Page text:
Tuesday, November 05, 2013

From Here On Out...

People seem to enjoy kvetching on the line to vote here.

Well, they do in my district, as witnessed just about every voting day for four years--maybe because this is when the oldsters and/or Euro immigrants (traditional, old world, snarf snarf) intermingle with the rest of us, who are happy to be reflected by a Councilman like Jimmy Van Bramer, say.

People here and their kvetching.

The kvetching. Ah, the kvetching.

The kvetching I've listened to for two-thirds of my life here on earth (unrelated: let's leave the moon alone, please no colonizing).

I've been patient about it, both in terms of humoring it and not taking it too seriously, but if we're not tight, I don't really want to hear your random life complaints. Now, you might argue these are my random life complaints, and they are, but you're the one sitting here reading them of your own free will.

A voting line is not a blog. A voting line is more like being on the bus than the subway; you can shuffle away temporarily, but can't so much relocate.

A sometime-factor in this kvetching is that apparently, upon seeing me, a white person here in the most diverse county in the country, the kvetcher, who has been white in 100 percent of my inadvertent field cases, sees someone they can make racist and/or otherwise crazy comments and complaints to during what is an excruciating two- to ten-minute wait for these privileged excitables, who make me feel like I should just wear an "angry leftist" shirt or something.

"I used to work here," this fresh-yet-dented-faced Euro in her 50s confided, looking around and shuffling a little like a horse, foot moving. "Used to work at these tables, when they had the booths."

For a second, I thought of my grandmother, who came here in 1932 from Ireland and later always volunteered at the election polls, where she was helpful, taking care of business, actually enjoying talking to people.

"Now they have the wrong machines," dented-faced continues in her droning unappealing way. "And they're all Indians." And yet every reading with an Indian character I've gone to here has been mouthed by a white guy. Life is strange. Vote leftist.

I wait for her to say something else, and for whatever I'd blat out in return, but she is done, whitey has marked her territory. It's tough for her, though, having to be accommodated by Indian women who are helpful, taking care of business, actually enjoying talking to people--well, probably not her.

Just after I'd been enjoying not only circling in the bubble for non-Bloomberg but for Bill de Blasio, some oldster needed my help--yup, while I was voting, eyeing then gesturing at my pen like I was supposed to hand it to him, which is a bit cray when you consider the fact that I'm not even his mom and, as I mentioned, "I'm voting," though I tried to assure him there'd be other pens at the other open, uncurtained tableishes, even if there wasn't one at his open, uncurtained tableish. Now, what had I been doing--oh, right, I'd been voting.

Of course, you might say, "If only you had the booths, like they show on the news" instead of these freestanding tableish structures then a trip to the scanner (with a scanner man whose attempts to scan my ballot I evaded; I scan my own ballot, scanner man), but a kvetcher found me behind the curtain once while I was voting. He just kind of started to push in until I said, "Look, I work alone" and he seemed to snap out of it. "Republican" said the sticker on his breast.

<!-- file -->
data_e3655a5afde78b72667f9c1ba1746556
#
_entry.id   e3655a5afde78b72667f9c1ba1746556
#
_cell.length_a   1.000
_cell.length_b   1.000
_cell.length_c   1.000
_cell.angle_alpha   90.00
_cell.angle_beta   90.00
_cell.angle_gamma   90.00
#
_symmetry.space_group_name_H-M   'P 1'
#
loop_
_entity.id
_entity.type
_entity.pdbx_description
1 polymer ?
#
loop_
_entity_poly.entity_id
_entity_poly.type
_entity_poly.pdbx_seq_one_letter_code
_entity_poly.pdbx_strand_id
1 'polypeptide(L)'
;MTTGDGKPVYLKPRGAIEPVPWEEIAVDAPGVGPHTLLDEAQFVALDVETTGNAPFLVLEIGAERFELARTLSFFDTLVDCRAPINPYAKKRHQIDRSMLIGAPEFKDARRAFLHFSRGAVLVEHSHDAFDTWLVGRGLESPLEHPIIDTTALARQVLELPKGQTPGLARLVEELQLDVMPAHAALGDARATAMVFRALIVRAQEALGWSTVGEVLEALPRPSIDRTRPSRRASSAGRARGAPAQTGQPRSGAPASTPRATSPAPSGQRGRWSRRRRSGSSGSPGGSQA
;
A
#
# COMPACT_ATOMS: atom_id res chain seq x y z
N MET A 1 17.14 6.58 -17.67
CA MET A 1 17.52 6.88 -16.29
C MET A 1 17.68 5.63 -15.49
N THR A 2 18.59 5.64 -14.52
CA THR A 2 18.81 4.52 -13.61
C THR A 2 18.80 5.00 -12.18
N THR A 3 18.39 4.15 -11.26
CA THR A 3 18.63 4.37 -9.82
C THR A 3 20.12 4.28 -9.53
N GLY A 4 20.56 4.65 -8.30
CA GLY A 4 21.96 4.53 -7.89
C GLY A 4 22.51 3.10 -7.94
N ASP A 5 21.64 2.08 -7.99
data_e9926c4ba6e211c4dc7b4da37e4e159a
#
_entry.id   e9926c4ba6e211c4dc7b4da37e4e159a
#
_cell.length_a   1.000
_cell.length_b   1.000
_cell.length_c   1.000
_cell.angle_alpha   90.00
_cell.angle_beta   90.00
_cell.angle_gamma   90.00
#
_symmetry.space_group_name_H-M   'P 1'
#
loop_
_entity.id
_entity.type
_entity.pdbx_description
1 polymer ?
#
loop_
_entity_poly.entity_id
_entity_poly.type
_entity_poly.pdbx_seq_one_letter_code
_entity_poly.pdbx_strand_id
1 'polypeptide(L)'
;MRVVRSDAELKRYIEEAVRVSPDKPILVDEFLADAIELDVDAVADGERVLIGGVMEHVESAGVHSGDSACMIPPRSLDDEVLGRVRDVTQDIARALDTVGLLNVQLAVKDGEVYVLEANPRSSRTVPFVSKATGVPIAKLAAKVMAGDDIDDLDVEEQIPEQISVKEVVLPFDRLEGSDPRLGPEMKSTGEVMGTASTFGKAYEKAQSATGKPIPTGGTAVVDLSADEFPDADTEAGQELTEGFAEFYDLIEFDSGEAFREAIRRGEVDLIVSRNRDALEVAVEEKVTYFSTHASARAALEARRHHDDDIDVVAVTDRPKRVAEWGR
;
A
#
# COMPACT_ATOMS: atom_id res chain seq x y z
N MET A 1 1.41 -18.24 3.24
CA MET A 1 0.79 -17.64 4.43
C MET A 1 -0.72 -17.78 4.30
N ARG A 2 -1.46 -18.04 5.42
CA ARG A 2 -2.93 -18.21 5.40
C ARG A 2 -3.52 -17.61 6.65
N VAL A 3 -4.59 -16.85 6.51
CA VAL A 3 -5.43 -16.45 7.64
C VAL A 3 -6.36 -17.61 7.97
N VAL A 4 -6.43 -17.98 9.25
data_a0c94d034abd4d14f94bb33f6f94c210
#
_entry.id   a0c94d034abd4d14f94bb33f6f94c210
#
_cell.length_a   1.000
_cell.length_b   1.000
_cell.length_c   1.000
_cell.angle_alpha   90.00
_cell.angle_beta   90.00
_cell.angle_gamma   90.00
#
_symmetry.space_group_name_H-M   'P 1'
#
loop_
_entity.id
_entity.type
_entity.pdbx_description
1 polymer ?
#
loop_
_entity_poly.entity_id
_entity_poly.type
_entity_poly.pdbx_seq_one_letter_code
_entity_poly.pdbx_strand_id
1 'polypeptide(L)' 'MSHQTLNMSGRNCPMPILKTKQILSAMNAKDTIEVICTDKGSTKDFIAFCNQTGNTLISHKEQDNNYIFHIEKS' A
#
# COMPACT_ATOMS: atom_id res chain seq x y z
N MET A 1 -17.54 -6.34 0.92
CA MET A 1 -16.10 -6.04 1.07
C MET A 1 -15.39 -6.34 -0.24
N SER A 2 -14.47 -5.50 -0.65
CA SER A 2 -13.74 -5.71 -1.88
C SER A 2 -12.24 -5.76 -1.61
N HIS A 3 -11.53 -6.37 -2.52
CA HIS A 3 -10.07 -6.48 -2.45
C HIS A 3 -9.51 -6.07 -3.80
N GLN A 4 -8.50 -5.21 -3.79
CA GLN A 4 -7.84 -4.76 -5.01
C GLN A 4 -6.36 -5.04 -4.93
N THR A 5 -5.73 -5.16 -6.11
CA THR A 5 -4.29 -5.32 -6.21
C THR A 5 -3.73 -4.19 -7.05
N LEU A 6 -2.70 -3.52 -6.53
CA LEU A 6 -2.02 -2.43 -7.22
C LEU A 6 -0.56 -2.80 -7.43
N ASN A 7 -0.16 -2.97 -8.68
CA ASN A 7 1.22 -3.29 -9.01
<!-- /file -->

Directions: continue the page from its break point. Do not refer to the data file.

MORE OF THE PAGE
Sometimes, people here get so impatient they really do seem like they can't stop, or they're just determined to always be moving, to will forward motion by performing maneuvers like stand as close as possible in a drugstore line comprised of just you and one other person when, clearly, in these situations, there are no crowds or reasons to be jostling people. I think those people do it anyway because they like it, the kind of kids that can pick fights but not win them, oh poor you. Quit racing or, more accurately, expecting everyone else to; instead try and develop some grown-up expectations. Also, don't push strangers then blame it on the crowd, or squawk when you get shoved back; hands to yourself suit boy. Life is strange. Vote leftist.

Crowd life does get to where I wouldn't be surprised to turn around in the shower and see some stranger there, sighing because I'm taking too long to rinse, like the beauts who sigh into a lady's neck when she is not walking fast enough for them, when she should be racing like a rat because they are (never into a strapping tall man's neck, hmmm wonder why), because not trampling the slower-moving older woman in front of me is just like so annoying when, meanwhile, nothing is more annoying than the bad energy bred by all your ugly boat shoes combined.

So, as I told the neck sigher in line behind me for the last presidential vote, try to calm down (relevant future question: will the king of mean's passing help stamp out this craptude real new yorker pose?), after he began yelling and being angry three minutes into his wait on the very short line I was on. I also said the rest of us didn't mind waiting, as it, you know, seemed like a small sacrifice when you think about the sacrifices people have made just to ensure us the right to vote. He bitched some more then fell silent. In that meantime, or that golden silent time, say, between privileged outbursts, I remain my kind of New Yorker. So does Bill de Blasio. And Letitia James.

So there, mean boys & girls: I'm a comin for your boat shoes.